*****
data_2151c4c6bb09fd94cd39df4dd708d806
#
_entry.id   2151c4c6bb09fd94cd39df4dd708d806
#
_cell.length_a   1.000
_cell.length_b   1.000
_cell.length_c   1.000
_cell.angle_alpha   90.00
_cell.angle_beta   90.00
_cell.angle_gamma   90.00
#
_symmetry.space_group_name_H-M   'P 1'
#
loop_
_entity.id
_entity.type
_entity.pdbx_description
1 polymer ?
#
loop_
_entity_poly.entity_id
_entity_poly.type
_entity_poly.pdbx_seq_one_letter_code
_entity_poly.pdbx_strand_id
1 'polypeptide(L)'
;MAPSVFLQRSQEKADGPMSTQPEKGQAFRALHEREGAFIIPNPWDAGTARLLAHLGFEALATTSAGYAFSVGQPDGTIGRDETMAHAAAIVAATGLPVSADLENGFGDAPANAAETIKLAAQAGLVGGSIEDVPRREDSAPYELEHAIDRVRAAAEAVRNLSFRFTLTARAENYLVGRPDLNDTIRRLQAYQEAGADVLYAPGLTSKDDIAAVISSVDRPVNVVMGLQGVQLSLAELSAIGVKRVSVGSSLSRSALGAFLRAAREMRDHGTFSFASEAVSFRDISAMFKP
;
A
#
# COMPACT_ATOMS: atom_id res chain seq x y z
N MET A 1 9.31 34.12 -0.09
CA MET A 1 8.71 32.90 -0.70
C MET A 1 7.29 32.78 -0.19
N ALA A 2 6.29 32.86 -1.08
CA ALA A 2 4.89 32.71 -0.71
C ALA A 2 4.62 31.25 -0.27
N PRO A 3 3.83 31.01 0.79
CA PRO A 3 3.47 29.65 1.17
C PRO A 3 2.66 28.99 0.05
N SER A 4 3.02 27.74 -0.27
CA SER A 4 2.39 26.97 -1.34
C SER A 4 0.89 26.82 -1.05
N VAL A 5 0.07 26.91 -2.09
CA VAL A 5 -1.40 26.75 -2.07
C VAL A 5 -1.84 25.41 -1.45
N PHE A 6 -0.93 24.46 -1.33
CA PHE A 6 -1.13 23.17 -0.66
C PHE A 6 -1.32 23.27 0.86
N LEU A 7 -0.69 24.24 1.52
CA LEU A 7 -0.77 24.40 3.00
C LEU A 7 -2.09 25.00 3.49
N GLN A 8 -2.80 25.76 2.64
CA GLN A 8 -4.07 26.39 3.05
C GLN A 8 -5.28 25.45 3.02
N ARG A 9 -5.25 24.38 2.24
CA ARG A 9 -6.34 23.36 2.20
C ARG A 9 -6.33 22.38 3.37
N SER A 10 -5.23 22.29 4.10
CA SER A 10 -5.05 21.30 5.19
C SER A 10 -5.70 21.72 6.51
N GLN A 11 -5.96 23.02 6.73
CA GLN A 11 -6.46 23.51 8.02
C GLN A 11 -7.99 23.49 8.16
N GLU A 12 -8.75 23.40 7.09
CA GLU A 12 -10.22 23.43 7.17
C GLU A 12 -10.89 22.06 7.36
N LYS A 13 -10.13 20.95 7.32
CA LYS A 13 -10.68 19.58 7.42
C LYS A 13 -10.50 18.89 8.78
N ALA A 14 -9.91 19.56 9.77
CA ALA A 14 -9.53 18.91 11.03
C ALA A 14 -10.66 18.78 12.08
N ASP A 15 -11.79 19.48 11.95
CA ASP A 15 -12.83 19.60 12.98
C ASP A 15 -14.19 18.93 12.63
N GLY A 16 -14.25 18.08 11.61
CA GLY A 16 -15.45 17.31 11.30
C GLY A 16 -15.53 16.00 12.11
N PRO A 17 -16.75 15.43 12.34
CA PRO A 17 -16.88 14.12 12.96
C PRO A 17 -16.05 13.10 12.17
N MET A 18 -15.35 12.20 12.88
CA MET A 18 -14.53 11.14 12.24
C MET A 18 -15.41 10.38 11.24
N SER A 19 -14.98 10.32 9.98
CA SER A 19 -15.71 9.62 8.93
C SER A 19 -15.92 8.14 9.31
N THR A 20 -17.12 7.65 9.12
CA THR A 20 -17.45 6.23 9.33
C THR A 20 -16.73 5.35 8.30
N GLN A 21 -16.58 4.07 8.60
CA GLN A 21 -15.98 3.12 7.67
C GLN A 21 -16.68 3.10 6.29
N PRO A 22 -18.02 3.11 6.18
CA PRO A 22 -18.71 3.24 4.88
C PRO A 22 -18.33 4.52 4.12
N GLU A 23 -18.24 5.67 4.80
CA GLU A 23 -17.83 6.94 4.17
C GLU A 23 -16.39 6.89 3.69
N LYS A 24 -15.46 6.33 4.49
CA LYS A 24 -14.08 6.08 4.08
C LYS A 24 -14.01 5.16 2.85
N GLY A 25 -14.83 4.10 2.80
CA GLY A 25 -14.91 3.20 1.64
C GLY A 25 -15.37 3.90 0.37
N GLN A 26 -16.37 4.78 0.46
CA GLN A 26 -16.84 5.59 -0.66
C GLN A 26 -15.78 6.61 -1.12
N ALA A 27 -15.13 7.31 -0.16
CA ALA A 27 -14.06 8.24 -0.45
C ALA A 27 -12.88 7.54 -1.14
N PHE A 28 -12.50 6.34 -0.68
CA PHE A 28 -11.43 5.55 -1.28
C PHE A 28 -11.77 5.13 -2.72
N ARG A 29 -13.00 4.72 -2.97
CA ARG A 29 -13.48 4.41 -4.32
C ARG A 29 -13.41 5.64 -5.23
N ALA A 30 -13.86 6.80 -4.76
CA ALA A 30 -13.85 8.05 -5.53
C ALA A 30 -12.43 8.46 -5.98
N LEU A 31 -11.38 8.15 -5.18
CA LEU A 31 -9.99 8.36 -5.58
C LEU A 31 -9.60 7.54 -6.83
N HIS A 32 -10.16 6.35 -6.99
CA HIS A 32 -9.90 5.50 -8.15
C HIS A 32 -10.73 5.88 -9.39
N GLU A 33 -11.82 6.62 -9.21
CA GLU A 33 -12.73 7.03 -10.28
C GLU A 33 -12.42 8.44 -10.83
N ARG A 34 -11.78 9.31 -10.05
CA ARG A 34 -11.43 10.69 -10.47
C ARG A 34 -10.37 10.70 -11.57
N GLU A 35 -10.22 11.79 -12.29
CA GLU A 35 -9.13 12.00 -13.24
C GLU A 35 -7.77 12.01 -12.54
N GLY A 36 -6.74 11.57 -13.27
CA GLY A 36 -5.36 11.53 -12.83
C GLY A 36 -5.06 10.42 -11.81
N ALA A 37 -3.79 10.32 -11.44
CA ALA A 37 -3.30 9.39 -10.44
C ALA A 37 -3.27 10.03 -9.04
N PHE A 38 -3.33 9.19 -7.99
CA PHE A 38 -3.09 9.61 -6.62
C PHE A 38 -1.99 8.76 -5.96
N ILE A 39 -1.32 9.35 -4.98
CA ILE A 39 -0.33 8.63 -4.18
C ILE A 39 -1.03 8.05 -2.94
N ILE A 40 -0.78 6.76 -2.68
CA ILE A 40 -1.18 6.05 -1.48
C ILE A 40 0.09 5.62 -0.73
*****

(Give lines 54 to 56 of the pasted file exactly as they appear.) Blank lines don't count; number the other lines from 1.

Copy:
C GLN A 8 -5.28 25.45 3.02
N ARG A 9 -5.25 24.38 2.24
CA ARG A 9 -6.34 23.36 2.20